Factors affecting the longevity of a short-term velocity store for predictive oculomotor tracking

S. Chakraborti, G. Barnes, C. Collins

    Research output: Contribution to journalArticlepeer-review


    Fast (up to 30°/s) anticipatory smooth pursuit eye movements can be built up with repeated transient motion stimuli. It is thought that such stimuli charge a putative internal store of velocity information that can then drive anticipatory movements in the absence of a target. The aim of this study was to investigate the longevity of this store. Previous experiments with single ramp stimuli (Wells and Barnes 1998) suggested that the store lasts for only a few seconds before decaying to a baseline level. In the current study we investigate the possibility that the store was not maximally charged by single stimuli, precipitating its decay. The magnitude of the anticipatory response was indexed by smooth eye velocity 100 ms after target onset (V100). In experiment 1 the build-up of the anticipatory response was examined by presenting sets of stimuli (comprising from one to five ramps) within a tracking phase and leaving a dark period (the 'gap') of 9.6 s between successive tracking phases. Each ramp was preceded by an audio warning cue and was accompanied throughout its 480 ms duration by an audio tone. Audio cues continued during the gap to reinforce timing information. V100 for the first and last ramps of each set increased as the number of ramps was increased from one to three but reached an asymptotic level thereafter, suggesting that the velocity store is maximally charged after three presentations. In experiment 2 the store was maximally charged by presenting five ramps in each tracking phase and its decay was examined by leaving gaps of either 7.2 s or 14.4 s between successive tracking phases. V100 was not diminished after either gap interval. In experiment 3 the velocity store was less well consolidated during tracking phases comprising two ramps. V100 for the first response after the gap was unaffected by the 7.2 s gap interval but was significantly reduced when the gap interval was 14.4 s. The interval between the warning cue and ramp onset strongly influenced the magnitude of the anticipatory response, the optimum level being elicited by a cue time of 600 ms. In conclusion, this study has shown that the internal velocity store can be sustained for periods as long as 14.4 s provided that it is initially charged to a sufficiently high level and that accurate external timing cues are provided. Furthermore, we provide evidence to suggest that this process may be controlled by a two-part sample and hold mechanism.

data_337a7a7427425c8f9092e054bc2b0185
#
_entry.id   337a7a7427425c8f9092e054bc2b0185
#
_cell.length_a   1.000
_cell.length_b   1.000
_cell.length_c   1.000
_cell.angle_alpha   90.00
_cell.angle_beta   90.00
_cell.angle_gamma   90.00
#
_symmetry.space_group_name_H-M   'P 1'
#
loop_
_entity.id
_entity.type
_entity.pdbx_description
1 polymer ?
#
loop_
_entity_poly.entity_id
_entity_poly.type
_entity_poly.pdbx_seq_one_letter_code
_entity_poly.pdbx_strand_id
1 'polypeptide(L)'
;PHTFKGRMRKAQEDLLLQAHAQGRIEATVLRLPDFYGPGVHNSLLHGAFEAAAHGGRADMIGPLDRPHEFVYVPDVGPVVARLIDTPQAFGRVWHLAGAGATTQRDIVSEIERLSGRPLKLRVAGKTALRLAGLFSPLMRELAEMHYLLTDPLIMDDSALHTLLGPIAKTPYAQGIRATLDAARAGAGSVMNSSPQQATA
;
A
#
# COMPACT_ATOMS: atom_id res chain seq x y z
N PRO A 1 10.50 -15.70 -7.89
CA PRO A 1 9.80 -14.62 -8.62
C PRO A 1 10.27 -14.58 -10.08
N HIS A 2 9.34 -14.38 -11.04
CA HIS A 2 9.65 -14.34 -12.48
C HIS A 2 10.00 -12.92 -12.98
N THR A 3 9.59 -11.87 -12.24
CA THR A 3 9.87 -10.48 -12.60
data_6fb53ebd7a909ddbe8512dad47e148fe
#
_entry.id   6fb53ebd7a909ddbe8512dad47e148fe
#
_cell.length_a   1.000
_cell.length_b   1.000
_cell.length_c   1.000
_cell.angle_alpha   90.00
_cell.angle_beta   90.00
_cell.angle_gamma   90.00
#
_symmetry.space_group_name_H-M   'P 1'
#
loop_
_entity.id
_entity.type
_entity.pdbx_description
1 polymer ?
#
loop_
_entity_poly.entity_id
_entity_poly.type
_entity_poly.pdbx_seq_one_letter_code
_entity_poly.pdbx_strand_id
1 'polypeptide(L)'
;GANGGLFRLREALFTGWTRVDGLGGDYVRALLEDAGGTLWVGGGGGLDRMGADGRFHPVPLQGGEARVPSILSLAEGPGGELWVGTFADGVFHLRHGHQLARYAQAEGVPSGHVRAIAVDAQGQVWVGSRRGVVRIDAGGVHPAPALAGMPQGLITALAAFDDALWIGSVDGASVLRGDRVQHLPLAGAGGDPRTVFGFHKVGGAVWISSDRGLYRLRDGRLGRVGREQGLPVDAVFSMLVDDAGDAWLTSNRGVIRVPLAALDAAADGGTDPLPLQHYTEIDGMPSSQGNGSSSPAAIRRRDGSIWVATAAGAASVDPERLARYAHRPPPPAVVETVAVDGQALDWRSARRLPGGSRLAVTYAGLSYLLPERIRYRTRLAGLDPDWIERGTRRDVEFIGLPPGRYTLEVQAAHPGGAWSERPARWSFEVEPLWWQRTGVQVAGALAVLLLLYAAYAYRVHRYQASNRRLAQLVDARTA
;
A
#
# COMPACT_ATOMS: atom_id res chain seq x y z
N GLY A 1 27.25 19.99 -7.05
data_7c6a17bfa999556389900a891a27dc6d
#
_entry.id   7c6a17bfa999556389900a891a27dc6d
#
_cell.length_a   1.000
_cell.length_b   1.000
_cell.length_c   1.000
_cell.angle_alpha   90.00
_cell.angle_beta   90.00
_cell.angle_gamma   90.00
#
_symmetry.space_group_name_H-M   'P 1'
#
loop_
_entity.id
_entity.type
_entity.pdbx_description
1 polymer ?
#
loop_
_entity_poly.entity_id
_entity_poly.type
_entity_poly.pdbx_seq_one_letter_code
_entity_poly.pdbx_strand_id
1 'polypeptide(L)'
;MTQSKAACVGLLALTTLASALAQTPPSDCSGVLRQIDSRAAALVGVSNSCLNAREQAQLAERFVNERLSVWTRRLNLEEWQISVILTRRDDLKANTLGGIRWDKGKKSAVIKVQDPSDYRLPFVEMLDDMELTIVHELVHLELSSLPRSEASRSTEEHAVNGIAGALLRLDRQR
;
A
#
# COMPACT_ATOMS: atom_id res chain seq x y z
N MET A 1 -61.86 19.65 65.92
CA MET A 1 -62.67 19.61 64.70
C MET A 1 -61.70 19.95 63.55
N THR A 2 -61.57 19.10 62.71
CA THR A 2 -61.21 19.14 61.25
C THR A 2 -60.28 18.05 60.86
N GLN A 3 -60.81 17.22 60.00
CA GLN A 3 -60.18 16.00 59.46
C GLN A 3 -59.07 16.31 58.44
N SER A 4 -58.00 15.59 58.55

Original languageEnglish
    Pages (from-to)152-158
    Number of pages6
    JournalExperimental brain research
    Issue number2
    Publication statusPublished - 2002


    • Anticipation
    • Eye movements
    • Pursuit
    • Short-term store


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